In a new study, researchers found eating your tomato sauce with meatballs piled on top could have a surprising downside.
This is because some of the anti-cancer benefits of tomatoes, specifically those from a compound called lycopene, could disappear when they’re eaten with iron-rich foods.
The study was done by a team from Ohio State University.
Iron is essential in the diet, performing such critical functions as allowing our bodies to produce energy and get rid of waste.
Carotenoids are plant pigments with antioxidant properties responsible for many bright red, yellow and orange pigments found in the produce aisle.
These include lycopene, which is found in abundance in tomatoes and also colors watermelon and pink grapefruit.
Scientists have identified several potential anti-cancer benefits of lycopene, including in prostate, lung and skin cancers.
In the study, the team analyzed the blood and digestive fluid of a small group of medical students after they consumed either a tomato extract-based shake with iron or one without iron.
They found lycopene levels in digestive fluid and in the blood were much lower when the people drank the liquid meal mixed with an iron supplement, meaning there was less for the body to use in potentially beneficial ways.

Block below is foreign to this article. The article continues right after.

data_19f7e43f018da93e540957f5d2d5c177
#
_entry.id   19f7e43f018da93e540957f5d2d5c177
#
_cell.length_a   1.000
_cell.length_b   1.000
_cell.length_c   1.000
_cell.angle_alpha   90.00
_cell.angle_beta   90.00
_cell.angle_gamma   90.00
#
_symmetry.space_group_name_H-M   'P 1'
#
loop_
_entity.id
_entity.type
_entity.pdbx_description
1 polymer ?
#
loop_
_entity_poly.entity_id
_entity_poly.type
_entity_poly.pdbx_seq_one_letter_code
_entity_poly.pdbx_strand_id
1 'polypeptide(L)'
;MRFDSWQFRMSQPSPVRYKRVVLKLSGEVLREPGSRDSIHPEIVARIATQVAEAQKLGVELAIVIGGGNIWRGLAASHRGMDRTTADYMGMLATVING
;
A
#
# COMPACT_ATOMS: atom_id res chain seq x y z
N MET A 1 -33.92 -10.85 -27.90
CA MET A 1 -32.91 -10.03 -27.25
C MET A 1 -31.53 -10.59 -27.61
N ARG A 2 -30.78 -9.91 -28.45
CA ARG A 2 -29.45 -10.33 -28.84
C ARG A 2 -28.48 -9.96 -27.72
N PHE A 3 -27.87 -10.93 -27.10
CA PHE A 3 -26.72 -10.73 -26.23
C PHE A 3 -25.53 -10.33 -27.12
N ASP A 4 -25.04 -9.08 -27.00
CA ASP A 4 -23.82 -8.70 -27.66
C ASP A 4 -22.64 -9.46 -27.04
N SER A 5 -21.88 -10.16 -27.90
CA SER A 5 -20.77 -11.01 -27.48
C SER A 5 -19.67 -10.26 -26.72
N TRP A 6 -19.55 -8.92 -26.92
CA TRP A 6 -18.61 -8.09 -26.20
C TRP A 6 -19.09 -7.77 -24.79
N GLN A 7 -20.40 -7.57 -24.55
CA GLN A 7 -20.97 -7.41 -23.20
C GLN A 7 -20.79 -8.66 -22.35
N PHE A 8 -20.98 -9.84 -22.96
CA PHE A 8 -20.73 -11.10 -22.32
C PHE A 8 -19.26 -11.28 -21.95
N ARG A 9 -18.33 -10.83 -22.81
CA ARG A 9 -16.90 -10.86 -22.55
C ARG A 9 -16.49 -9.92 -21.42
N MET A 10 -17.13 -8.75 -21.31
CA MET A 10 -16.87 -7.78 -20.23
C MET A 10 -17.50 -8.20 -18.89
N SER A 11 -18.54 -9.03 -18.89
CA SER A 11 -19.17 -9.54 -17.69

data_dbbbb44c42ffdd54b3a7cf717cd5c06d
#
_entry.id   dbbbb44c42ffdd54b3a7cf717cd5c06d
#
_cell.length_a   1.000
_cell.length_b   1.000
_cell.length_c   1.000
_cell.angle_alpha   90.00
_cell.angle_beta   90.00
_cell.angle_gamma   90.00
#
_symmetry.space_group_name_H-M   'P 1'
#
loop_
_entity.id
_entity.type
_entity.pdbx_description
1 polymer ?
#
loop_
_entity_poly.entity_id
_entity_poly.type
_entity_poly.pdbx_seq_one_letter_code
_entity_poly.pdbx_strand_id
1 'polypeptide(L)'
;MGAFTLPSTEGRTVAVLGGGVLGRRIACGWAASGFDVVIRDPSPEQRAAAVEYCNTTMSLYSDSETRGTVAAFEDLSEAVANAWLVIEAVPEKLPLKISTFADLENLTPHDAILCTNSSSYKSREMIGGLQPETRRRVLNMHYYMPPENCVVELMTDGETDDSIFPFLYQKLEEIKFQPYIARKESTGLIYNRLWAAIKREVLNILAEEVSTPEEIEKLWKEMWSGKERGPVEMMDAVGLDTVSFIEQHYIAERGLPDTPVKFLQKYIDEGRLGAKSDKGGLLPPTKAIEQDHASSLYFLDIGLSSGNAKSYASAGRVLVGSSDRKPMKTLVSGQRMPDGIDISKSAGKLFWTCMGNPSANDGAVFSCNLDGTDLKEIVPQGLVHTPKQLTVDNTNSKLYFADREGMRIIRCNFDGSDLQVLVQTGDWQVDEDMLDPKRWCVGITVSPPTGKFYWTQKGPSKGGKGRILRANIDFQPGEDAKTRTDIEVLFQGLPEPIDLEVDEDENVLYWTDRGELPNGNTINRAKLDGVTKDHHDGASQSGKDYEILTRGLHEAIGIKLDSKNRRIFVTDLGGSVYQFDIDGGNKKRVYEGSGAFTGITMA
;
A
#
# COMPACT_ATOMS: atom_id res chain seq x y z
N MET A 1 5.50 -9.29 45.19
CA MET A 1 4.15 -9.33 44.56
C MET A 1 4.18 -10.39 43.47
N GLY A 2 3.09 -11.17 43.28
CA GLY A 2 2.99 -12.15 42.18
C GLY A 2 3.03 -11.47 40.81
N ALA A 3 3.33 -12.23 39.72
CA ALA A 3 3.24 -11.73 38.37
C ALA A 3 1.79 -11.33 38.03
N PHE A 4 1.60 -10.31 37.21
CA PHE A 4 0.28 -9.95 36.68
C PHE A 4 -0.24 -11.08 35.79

It’s unclear precisely what is happening that is changing the uptake of lycopene, but it could be that the meal with iron oxidizes the lycopene, creating different products of metabolism than those followed in the study.
It’s also possible that iron interrupts the nice emulsified mix of tomato and fats that is critical for cells to absorb the lycopene.
It could turn it into a substance like separated salad dressing—oil on top and vinegar on the bottom—that won’t ever mix properly.
This finding could have potential implications every time a person is consuming something rich in lycopene and iron—say a Bolognese sauce or an iron-fortified cereal with a side of tomato juice.
People are probably only getting half as much lycopene from this as they would without the iron.
The lead author is Rachel Kopec, an assistant professor of human nutrition at Ohio State.
The study is published in Molecular Nutrition & Food Research.
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